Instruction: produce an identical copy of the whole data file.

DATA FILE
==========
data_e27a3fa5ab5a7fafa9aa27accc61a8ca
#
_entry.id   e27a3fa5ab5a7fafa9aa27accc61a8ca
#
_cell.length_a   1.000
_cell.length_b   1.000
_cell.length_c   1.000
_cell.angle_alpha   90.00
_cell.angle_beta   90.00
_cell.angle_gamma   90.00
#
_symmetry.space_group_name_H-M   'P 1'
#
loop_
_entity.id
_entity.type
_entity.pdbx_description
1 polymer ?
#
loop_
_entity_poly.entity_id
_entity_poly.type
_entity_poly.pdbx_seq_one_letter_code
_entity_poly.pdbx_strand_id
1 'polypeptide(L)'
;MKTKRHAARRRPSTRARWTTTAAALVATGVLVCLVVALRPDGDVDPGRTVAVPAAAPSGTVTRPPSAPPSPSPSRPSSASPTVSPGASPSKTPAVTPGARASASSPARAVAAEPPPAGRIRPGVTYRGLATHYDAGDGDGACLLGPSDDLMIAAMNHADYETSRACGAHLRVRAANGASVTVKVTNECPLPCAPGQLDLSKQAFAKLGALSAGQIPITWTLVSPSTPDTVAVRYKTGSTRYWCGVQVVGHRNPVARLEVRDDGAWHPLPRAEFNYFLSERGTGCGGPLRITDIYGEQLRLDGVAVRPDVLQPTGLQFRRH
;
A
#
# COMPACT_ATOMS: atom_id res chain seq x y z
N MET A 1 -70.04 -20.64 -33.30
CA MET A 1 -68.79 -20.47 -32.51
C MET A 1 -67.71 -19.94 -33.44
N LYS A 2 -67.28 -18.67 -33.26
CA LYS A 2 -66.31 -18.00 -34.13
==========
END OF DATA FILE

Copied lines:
data_e27a3fa5ab5a7fafa9aa27accc61a8ca
#
_entry.id   e27a3fa5ab5a7fafa9aa27accc61a8ca
#
_cell.length_a   1.000
_cell.length_b   1.000
_cell.length_c   1.000
_cell.angle_alpha   90.00
_cell.angle_beta   90.00
_cell.angle_gamma   90.00
#
_symmetry.space_group_name_H-M   'P 1'
#
loop_
_entity.id
_entity.type
_entity.pdbx_description
1 polymer ?
#
loop_
_entity_poly.entity_id
_entity_poly.type
_entity_poly.pdbx_seq_one_letter_code
_entity_poly.pdbx_strand_id
1 'polypeptide(L)'
;MKTKRHAARRRPSTRARWTTTAAALVATGVLVCLVVALRPDGDVDPGRTVAVPAAAPSGTVTRPPSAPPSPSPSRPSSASPTVSPGASPSKTPAVTPGARASASSPARAVAAEPPPAGRIRPGVTYRGLATHYDAGDGDGACLLGPSDDLMIAAMNHADYETSRACGAHLRVRAANGASVTVKVTNECPLPCAPGQLDLSKQAFAKLGALSAGQIPITWTLVSPSTPDTVAVRYKTGSTRYWCGVQVVGHRNPVARLEVRDDGAWHPLPRAEFNYFLSERGTGCGGPLRITDIYGEQLRLDGVAVRPDVLQPTGLQFRRH
;
A
#
# COMPACT_ATOMS: atom_id res chain seq x y z
N MET A 1 -70.04 -20.64 -33.30
CA MET A 1 -68.79 -20.47 -32.51
C MET A 1 -67.71 -19.94 -33.44
N LYS A 2 -67.28 -18.67 -33.26
CA LYS A 2 -66.31 -18.00 -34.13